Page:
Shakespeare was a man of his time and his plays required the support of the Establishment in London. As a result the historical stories were often edited to the current politically correct.
In Scottish history, MacBeth is listed as one of the good kings. Where the Bard got it wrong is that MacBeth was the rightful king and Duncan the usurper since kingship in "Pictavia" was matrilineal, and did not become patrilineal until after the first union of Picts and Scots produced a king who inherited kingship from both parents. If you read between the lines, the reason there are a lot of evil uncles in Scottish history is because so many matrilinial descents went to minors with jealous uncles as regents.
Aside: several years ago I taught a high school summer class for kids who had failed English at some level. Because they were all in the same class, I used an old text for lit that contained no selections currently used in the four grades, MacBeth being one of them. A week later, in Scotland, heading toward St Andrews, I was crossing the Forth road bridge when I got an idea, got off at the Kirkcaldy/Dunfermline roundabout, drove down to Kinghorn, hired a boat, and headed for the base of the northernmost of the two towers supporting the Forth bridge. Standing at the base of the tower at the west end of the island, I took a photo of the ruins of Inchcolm Abbey at the eastern extremity of the island, scene of Act I, scene 1.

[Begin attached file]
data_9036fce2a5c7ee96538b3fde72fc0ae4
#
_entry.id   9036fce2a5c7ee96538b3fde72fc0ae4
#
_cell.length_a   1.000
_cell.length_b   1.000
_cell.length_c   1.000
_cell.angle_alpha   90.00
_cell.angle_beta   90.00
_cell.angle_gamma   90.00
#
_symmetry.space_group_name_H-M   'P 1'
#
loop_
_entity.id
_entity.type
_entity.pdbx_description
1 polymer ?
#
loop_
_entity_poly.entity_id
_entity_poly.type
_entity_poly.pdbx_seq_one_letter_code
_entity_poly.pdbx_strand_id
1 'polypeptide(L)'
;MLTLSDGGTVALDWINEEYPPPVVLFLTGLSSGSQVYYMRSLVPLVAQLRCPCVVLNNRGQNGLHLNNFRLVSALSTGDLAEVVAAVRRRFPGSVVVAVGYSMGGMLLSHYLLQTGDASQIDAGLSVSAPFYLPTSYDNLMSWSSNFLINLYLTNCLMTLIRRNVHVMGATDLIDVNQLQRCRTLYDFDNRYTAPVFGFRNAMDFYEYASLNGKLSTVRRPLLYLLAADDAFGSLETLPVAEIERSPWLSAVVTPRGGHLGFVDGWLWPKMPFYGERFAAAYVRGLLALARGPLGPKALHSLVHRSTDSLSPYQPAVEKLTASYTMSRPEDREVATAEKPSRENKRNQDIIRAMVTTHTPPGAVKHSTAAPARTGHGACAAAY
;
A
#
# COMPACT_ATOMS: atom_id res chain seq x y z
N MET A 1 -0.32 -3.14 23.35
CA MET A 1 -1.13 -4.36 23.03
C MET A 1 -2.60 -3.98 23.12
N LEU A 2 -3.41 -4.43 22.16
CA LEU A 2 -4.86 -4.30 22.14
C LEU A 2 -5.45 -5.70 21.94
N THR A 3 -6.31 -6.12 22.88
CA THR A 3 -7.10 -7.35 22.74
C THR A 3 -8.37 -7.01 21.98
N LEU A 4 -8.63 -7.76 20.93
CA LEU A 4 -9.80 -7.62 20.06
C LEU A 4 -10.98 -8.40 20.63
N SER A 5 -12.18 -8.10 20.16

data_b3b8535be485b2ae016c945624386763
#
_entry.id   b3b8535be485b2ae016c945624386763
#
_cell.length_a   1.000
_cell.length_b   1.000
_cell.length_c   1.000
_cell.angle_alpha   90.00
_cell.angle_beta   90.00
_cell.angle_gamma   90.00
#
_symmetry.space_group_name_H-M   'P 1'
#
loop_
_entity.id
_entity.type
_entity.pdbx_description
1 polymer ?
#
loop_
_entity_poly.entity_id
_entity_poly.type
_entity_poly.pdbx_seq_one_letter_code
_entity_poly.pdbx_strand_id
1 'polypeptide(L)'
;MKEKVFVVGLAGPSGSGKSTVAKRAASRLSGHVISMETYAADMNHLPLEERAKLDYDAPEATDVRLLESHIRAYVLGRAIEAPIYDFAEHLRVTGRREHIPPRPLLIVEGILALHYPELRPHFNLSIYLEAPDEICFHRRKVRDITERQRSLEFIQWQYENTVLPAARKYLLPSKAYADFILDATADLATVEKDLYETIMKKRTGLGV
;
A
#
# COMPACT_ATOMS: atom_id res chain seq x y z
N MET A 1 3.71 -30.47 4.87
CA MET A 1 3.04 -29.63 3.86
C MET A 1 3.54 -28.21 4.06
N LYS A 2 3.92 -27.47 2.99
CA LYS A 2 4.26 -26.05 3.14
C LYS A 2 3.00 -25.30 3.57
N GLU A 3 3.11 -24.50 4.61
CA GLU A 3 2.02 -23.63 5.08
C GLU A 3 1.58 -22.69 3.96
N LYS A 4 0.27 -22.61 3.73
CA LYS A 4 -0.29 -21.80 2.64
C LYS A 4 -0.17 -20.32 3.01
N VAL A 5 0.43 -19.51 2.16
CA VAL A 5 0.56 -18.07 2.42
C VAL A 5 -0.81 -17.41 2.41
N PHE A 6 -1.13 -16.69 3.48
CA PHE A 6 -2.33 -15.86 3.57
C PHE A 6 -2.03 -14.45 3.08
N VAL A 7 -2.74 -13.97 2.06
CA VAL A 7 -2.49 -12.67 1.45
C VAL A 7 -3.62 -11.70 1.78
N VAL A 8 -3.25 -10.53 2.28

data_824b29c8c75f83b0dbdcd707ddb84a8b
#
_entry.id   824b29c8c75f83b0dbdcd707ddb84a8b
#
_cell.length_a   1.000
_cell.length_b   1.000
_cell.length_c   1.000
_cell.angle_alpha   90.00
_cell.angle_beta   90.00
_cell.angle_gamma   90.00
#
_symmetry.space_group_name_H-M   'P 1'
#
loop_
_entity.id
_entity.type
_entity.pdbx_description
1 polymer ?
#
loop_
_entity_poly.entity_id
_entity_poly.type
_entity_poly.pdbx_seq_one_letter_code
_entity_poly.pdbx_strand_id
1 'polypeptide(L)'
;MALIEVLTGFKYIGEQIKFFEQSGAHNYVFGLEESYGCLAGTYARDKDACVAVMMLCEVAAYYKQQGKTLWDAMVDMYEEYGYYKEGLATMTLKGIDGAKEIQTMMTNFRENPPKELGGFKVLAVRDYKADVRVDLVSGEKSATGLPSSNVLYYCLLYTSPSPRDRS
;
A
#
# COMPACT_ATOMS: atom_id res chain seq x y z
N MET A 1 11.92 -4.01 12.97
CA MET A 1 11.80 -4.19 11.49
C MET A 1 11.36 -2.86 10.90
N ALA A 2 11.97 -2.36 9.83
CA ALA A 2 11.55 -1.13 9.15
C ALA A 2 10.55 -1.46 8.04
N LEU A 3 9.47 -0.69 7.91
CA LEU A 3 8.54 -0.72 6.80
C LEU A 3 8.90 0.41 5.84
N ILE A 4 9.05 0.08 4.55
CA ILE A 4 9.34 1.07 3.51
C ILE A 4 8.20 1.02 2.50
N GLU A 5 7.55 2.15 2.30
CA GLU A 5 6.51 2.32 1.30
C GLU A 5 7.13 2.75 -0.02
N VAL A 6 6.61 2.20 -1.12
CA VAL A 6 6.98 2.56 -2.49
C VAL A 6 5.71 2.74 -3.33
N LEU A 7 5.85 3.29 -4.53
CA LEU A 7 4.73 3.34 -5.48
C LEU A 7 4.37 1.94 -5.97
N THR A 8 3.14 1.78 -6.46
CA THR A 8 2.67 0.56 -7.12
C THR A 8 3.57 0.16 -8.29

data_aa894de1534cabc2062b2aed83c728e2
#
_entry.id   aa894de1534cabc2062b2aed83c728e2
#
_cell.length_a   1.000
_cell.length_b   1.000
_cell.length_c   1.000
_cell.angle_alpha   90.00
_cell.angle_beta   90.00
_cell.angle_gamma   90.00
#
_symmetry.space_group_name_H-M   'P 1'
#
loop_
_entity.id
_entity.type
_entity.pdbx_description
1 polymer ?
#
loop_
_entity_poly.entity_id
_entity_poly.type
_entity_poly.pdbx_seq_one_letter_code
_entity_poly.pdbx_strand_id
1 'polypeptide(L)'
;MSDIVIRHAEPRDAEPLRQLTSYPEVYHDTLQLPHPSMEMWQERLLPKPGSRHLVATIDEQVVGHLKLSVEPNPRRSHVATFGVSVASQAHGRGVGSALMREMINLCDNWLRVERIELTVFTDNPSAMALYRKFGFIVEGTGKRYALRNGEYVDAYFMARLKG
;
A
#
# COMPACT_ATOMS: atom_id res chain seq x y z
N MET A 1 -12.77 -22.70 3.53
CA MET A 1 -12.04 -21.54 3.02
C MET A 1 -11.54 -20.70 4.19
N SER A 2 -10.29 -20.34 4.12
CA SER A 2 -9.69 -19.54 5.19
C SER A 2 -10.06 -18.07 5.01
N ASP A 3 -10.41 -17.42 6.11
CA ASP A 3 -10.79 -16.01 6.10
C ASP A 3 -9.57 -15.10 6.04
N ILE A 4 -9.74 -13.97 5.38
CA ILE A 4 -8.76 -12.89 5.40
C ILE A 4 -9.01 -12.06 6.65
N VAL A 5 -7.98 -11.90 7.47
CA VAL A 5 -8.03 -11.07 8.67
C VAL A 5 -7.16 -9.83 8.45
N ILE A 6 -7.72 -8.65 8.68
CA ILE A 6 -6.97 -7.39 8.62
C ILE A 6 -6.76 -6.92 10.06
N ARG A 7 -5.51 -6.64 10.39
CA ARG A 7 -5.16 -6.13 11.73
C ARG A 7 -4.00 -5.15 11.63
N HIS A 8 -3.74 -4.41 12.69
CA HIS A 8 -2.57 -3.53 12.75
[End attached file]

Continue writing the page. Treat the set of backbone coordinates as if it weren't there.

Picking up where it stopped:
As I was to be in Scotland for the rest of the year, on my free time, I went to all of the sites mentioned in the play and photographed them. Shakespeare must not have had a very good map. He also played fast with the Scottish language to fit his rhyme and meter. While all the locals knew of "Birnam Wood" none had ever heard of |dun-sin-AIN|, until I discovere that, pardon Shakespeare, it is pronounced, |d´n-SI-nun|.
If you ever go to Glamis, don´t let the guide get away with any connection between MacBeth and the Castle, On the drive in, what is left of MacBeth´s castle is just some rocks on a hill to to your right about 2 miles from Glamis Castle. Like many Scottish Lairds, who did not like the peasants too close, the present village of Glamis was rebuilt by the landlord about a mile from the Castle, thus making three Glamiseseses.